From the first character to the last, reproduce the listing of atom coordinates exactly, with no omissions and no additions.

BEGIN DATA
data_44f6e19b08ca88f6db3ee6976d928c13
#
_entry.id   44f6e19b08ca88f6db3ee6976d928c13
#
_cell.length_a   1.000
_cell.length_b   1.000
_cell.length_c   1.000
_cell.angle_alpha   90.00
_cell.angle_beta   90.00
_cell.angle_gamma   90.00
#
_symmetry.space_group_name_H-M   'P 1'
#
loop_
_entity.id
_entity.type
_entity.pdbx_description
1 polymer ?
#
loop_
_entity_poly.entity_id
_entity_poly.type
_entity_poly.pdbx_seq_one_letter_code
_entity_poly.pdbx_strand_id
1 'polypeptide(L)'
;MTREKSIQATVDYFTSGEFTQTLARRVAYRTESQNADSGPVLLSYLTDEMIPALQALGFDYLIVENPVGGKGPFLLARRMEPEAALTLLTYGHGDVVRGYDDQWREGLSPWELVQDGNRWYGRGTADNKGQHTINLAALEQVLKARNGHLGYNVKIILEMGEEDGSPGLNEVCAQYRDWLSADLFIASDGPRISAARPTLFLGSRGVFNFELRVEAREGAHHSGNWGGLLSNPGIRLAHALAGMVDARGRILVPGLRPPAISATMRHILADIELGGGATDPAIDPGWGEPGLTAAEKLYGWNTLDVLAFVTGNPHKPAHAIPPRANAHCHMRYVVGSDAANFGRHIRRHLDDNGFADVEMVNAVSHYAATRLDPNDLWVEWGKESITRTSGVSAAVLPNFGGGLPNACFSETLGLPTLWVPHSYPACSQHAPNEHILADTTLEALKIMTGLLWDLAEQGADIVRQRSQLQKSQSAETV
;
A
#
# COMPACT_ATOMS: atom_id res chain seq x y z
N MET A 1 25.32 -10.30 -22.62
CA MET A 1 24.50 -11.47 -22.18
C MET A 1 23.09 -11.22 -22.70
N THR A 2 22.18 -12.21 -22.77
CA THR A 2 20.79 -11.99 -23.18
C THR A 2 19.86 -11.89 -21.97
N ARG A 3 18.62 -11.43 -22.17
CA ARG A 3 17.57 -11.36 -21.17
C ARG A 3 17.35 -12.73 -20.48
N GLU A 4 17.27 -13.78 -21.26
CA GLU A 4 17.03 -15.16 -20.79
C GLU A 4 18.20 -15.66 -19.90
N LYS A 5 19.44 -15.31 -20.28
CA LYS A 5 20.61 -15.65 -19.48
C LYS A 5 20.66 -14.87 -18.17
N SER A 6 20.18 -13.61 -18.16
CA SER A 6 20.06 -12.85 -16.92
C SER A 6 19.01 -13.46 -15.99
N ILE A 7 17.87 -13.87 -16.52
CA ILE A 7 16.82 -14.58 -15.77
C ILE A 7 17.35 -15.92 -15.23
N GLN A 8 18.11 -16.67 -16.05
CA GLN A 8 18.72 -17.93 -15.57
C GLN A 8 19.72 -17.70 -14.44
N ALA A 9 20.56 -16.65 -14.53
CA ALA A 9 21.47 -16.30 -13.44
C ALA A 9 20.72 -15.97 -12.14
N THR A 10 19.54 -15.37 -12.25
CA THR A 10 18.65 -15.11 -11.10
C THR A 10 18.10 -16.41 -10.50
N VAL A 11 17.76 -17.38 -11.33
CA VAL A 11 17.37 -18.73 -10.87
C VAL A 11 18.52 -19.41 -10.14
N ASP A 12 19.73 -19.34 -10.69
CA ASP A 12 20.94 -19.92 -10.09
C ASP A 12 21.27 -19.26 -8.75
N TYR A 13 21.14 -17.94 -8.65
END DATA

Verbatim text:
data_44f6e19b08ca88f6db3ee6976d928c13
#
_entry.id   44f6e19b08ca88f6db3ee6976d928c13
#
_cell.length_a   1.000
_cell.length_b   1.000
_cell.length_c   1.000
_cell.angle_alpha   90.00
_cell.angle_beta   90.00
_cell.angle_gamma   90.00
#
_symmetry.space_group_name_H-M   'P 1'
#
loop_
_entity.id
_entity.type
_entity.pdbx_description
1 polymer ?
#
loop_
_entity_poly.entity_id
_entity_poly.type
_entity_poly.pdbx_seq_one_letter_code
_entity_poly.pdbx_strand_id
1 'polypeptide(L)'
;MTREKSIQATVDYFTSGEFTQTLARRVAYRTESQNADSGPVLLSYLTDEMIPALQALGFDYLIVENPVGGKGPFLLARRMEPEAALTLLTYGHGDVVRGYDDQWREGLSPWELVQDGNRWYGRGTADNKGQHTINLAALEQVLKARNGHLGYNVKIILEMGEEDGSPGLNEVCAQYRDWLSADLFIASDGPRISAARPTLFLGSRGVFNFELRVEAREGAHHSGNWGGLLSNPGIRLAHALAGMVDARGRILVPGLRPPAISATMRHILADIELGGGATDPAIDPGWGEPGLTAAEKLYGWNTLDVLAFVTGNPHKPAHAIPPRANAHCHMRYVVGSDAANFGRHIRRHLDDNGFADVEMVNAVSHYAATRLDPNDLWVEWGKESITRTSGVSAAVLPNFGGGLPNACFSETLGLPTLWVPHSYPACSQHAPNEHILADTTLEALKIMTGLLWDLAEQGADIVRQRSQLQKSQSAETV
;
A
#
# COMPACT_ATOMS: atom_id res chain seq x y z
N MET A 1 25.32 -10.30 -22.62
CA MET A 1 24.50 -11.47 -22.18
C MET A 1 23.09 -11.22 -22.70
N THR A 2 22.18 -12.21 -22.77
CA THR A 2 20.79 -11.99 -23.18
C THR A 2 19.86 -11.89 -21.97
N ARG A 3 18.62 -11.43 -22.17
CA ARG A 3 17.57 -11.36 -21.17
C ARG A 3 17.35 -12.73 -20.48
N GLU A 4 17.27 -13.78 -21.26
CA GLU A 4 17.03 -15.16 -20.79
C GLU A 4 18.20 -15.66 -19.90
N LYS A 5 19.44 -15.31 -20.28
CA LYS A 5 20.61 -15.65 -19.48
C LYS A 5 20.66 -14.87 -18.17
N SER A 6 20.18 -13.61 -18.16
CA SER A 6 20.06 -12.85 -16.92
C SER A 6 19.01 -13.46 -15.99
N ILE A 7 17.87 -13.87 -16.52
CA ILE A 7 16.82 -14.58 -15.77
C ILE A 7 17.35 -15.92 -15.23
N GLN A 8 18.11 -16.67 -16.05
CA GLN A 8 18.72 -17.93 -15.57
C GLN A 8 19.72 -17.70 -14.44
N ALA A 9 20.56 -16.65 -14.53
CA ALA A 9 21.47 -16.30 -13.44
C ALA A 9 20.72 -15.97 -12.14
N THR A 10 19.54 -15.37 -12.25
CA THR A 10 18.65 -15.11 -11.10
C THR A 10 18.10 -16.41 -10.50
N VAL A 11 17.76 -17.38 -11.33
CA VAL A 11 17.37 -18.73 -10.87
C VAL A 11 18.52 -19.41 -10.14
N ASP A 12 19.73 -19.34 -10.69
CA ASP A 12 20.94 -19.92 -10.09
C ASP A 12 21.27 -19.26 -8.75
N TYR A 13 21.14 -17.94 -8.65